3rd Jan 2019
The blog below comes from Sarah Wynn at ADAS and was published on the Food and Farming Futures website. See the original here.
On 16 December 2018 the COP24 climate change accord was reached by 196 states that outlines the plans for a common rule book for all countries with regards the measurement, reporting and verification of the actions taken to cut greenhouse gas emissions. This rulebook aims to ensure that all countries are held to a specific approach, making it more difficult for countries to abdicate their role in tackling the challenge of climate change. (Sarah Wynn, ADAS)
The big picture
Agriculture is a key source of greenhouse gas emissions at a global level and as countries look at ways to reduce their GHG emissions there will be an increasingly strong focus on the role that agriculture (and food production) has in reducing greenhouse gas emissions. One of the key actions that is being flagged in the media is to cut out beef from our diets. So what implications does this have for the industry? According to the AHDB there are 2.1 million cattle and 14 million sheep slaughtered on an annual basis in the UK, providing 1.1 million tonnes of red meat to the human supply chain, with a farm gate value of £3 billion. Any changes in production whether driven by trends in consumer consumption, or changes in practice driven by external pressures have the potential to impact the profit and productivity of a large number of UK beef farmers.
Reducing emissions from beef
There is no getting around the fact that beef production results in the emissions of nitrous oxide and methane, both of which are potent greenhouse gases. It is therefore important that the sector takes action to improve efficiency, minimising the amount of emissions produced per kilogram of meat grown and sold. The more proactive the sector is seen to be in taking action to reduce emissions the less restrictions and requirements are likely to be imposed from outside. However, the beef production system in the UK is characterised by small to medium farm enterprises, who work independently of each other, with differing business drivers and motivations for producing their cattle. This makes pulling together to drive industry level changes a real challenge.
Further action will be needed on each and every farm in the country to take responsibility for the beef production related emissions, and work on minimising these to a sustainable level. There are actions that can be taken on farm to help make systems more efficient (increased fertility, lower mortality, improved live weight gain), i.e. getting more kg of meat out of the same or lower level of inputs. This results in minimising the amount of emissions produced whilst still maintaining a living for the farmer.
Farmers can make choices regarding the animal feeding regime, investigating emission levels from different systems. For instance, making decisions on the proportion of feed produced on farm (such as moving to a grass/forage based system), the type of feeds imported (avoiding those with embedded land use change emissions such as soya) and the nutritional content of feeds (e.g. adjusting protein content to reduce nitrogen loss in excreta).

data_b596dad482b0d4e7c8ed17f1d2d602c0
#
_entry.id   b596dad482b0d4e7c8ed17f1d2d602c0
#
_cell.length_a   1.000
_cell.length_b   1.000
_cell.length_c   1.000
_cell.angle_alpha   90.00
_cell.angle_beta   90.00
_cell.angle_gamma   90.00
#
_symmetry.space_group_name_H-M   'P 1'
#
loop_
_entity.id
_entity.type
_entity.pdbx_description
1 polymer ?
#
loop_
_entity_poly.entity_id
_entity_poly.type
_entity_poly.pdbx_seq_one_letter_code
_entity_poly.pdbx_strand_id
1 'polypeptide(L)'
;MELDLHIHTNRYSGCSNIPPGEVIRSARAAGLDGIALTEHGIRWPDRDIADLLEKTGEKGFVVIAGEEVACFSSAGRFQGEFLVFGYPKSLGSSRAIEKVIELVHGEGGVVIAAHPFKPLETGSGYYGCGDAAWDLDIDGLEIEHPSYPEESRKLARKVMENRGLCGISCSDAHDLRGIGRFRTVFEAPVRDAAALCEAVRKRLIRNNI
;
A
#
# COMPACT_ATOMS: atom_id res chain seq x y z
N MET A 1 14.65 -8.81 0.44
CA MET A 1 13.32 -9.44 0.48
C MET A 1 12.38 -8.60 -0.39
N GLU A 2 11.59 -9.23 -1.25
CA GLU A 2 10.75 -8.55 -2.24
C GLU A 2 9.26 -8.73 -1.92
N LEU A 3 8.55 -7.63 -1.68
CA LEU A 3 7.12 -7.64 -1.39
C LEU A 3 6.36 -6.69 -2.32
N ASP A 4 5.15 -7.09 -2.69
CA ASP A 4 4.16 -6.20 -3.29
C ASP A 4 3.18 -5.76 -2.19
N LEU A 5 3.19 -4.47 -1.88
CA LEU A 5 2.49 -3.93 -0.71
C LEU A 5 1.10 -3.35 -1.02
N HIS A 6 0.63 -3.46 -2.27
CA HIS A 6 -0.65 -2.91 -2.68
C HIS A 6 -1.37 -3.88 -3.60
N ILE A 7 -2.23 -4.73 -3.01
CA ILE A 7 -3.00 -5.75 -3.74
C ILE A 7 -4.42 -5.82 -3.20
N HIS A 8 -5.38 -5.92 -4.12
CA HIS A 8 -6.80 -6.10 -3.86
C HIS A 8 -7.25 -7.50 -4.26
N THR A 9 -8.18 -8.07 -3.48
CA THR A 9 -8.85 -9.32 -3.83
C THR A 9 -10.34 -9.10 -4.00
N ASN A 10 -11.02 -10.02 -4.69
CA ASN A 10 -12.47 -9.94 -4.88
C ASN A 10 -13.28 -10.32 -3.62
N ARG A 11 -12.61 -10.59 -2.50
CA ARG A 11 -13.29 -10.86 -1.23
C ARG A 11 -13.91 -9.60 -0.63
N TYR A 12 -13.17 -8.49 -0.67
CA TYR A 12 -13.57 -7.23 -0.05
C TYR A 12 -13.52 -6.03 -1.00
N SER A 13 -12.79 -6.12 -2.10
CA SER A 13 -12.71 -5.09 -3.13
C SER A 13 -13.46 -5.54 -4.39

Beef farmers in the UK tend to manage large areas of grassland and therefore have the potential to contribute towards the reduction of GHG emissions through increasing the carbon that is stored in their land. However, it would be disingenuous to state that ‘there is lots of carbon stored in grass so the farm doesn’t need to change practice’. Actions need to be taken to actively increase the carbon stored on the farm on an annual basis, ensuring that the stored carbon increases annually, rather than being maintained at equilibrium. These increases in carbon storage may occur through the planting of trees and hedges, where increases in biomass capture increasing amounts of carbon each year. There is some potential to increase carbon in soils, although this is a long term process and only provides small incremental benefits each year.
Incentivising business and land management practices with a specific focus on reducing GHG emissions is still an emerging area of activity for the beef sector in the UK. There is a high demand in both the developed world and the emerging economies, for what is a valuable source of protein –beef – but it does come, like all food sources at an environmental price.
For there to be a reasonably rapid reduction in emission output from beef producers, the mechanisms, both from the marketplace and from policy makers need to be clear, accessible to farmers, and transparent in what is being ‘bought’ and ‘sold’
What happens next?
The UK beef sector needs to be able to demonstrate that it is taking action to both reduce emissions from production, and capture carbon in the land bank that it farms. If the producers, via its representatives are able to participate positively, in a proactive way, this may create market opportunities for this high value protein product that is grown across the UK. By demonstrating that action is being taken the industry will have a stronger message to take to consumers, and be able to influence its own marketplace.
ADAS is currently working with the AHDB, Quality Meat Scotland and HCC to develop a GB Beef Sustainability Framework this project will support the industry in demonstrating its sustainability credentials, and the actions that are being taken to further reduce the impact on climate change.
For more information, please contact Sarah Wynn & Helen Ovens